In any lipid bilayer membrane, there is an upper limit on the cholesterol concentration that can be accommodated within the bilayer structure; excess cholesterol will precipitate as crystals of pure cholesterol monohydrate. This cholesterol solubility limit is a well-defined quantity. It is a first-order phase boundary in the phospholipid/cholesterol phase diagram. There are many different solubility limits in the literature, but no clear picture has emerged that can unify the disparate results. We have studied the effects that different sample preparation methods can have on the apparent experimental solubility limit. We find that artifactual demixing of cholesterol can occur during conventional sample preparation and that this demixed cholesterol may produce artifactual cholesterol crystals. Therefore, phospholipid/cholesterol suspensions which are prepared by conventional methods may manifest variable, falsely low cholesterol solubility limits. We have developed two novel preparative methods which are specifically designed to prevent demixing during sample preparation. For detection of the cholesterol crystals, X-ray diffraction has proven to be quantitative and highly sensitive. Experiments based on these methods yield reproducible and precise cholesterol solubility limits: 66 mol% for phosphatidylcholine (PC) bilayers and 51 mol% for phosphatidylethanolamine (PE) bilayers. We present evidence that these are true, equilibrium values. In contrast to the dramatic headgroup effect (PC vs. PE), acyl chain variations had no effect on the cholesterol solubility limit in four different PC/cholesterol mixtures. Copyright (C) 1999 Elsevier Science B.V.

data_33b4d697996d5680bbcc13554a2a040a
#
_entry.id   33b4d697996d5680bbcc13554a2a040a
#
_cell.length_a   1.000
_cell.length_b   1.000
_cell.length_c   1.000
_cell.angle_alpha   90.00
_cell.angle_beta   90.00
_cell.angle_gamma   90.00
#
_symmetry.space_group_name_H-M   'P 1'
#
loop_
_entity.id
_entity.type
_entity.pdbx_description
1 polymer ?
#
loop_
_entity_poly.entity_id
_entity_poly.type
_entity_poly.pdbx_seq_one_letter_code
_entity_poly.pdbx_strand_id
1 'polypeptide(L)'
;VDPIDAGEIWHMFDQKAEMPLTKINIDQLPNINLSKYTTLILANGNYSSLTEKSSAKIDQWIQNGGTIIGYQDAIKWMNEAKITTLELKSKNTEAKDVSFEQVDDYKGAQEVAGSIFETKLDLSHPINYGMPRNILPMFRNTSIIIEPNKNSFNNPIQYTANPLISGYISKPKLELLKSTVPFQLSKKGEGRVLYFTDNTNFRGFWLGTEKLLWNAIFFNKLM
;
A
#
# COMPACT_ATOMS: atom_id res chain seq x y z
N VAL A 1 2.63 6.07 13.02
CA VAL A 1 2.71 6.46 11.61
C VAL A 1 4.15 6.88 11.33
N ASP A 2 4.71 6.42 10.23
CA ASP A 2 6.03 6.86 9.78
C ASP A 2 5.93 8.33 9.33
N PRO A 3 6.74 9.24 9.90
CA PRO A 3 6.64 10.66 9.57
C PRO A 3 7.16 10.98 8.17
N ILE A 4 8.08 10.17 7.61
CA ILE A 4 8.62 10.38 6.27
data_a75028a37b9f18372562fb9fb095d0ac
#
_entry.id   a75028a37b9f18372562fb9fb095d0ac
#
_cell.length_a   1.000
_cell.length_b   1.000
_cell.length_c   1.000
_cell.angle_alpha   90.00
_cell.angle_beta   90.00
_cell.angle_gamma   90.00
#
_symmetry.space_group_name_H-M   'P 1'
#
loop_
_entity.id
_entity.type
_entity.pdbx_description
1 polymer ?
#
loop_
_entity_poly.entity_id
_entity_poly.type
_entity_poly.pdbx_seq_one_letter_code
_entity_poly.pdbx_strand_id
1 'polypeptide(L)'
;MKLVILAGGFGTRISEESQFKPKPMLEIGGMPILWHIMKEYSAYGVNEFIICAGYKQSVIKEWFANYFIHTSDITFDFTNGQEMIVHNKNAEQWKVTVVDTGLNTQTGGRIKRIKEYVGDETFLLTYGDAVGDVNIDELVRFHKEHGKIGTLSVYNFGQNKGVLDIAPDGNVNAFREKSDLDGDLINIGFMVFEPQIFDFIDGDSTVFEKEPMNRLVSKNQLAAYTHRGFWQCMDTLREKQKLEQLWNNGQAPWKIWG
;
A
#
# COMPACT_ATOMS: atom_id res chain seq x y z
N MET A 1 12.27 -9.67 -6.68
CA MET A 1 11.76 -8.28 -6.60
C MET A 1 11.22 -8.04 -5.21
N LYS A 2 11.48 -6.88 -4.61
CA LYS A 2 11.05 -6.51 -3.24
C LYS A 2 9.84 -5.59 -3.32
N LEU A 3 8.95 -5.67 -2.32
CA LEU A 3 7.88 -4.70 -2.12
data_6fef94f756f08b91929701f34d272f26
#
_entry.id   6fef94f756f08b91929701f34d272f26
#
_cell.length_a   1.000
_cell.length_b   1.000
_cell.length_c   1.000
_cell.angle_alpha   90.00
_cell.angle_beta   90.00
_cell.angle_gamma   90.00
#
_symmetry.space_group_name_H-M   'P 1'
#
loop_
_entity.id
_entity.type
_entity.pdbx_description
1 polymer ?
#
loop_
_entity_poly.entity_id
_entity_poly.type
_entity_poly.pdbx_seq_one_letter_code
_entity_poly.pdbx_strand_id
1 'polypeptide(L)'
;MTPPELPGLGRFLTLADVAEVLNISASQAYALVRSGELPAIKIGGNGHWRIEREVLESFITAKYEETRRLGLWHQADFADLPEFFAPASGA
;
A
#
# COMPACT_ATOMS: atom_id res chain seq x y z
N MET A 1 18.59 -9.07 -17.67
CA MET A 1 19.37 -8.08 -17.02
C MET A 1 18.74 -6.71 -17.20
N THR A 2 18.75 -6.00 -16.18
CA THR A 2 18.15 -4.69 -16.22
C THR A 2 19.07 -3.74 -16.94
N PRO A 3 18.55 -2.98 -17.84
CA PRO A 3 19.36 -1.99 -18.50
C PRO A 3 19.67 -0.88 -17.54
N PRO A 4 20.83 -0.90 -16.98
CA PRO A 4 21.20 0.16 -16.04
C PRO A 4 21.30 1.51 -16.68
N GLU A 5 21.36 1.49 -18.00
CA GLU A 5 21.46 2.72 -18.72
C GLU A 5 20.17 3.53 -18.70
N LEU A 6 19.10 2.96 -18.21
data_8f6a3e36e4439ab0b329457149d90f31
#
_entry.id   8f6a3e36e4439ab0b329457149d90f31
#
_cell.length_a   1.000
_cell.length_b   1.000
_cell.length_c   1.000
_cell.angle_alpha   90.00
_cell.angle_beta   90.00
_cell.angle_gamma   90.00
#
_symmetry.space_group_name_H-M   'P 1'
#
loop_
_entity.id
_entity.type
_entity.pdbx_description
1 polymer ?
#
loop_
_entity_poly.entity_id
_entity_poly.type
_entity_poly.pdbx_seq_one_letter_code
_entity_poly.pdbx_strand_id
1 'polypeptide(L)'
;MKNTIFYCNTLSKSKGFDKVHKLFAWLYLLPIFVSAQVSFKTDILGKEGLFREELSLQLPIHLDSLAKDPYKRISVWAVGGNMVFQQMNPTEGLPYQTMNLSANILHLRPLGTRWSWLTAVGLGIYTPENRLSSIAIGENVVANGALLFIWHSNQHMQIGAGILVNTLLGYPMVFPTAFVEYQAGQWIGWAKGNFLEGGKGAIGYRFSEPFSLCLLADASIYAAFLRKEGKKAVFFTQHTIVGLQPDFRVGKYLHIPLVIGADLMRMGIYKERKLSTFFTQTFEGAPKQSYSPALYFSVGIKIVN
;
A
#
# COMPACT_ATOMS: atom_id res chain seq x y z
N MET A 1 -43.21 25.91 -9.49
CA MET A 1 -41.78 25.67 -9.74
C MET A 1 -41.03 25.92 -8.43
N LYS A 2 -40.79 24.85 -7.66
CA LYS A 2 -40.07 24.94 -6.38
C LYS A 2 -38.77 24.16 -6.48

Huang, J., Buboltz, J. T., & Feigenson, G. W. (1999). Maximum solubility of cholesterol in phosphatidylcholine and phosphatidylethanolamine bilayers. Biochimica et Biophysica Acta - Biomembranes, 1417(1), 89–100. https://doi.org/10.1016/S0005-2736(98)00260-0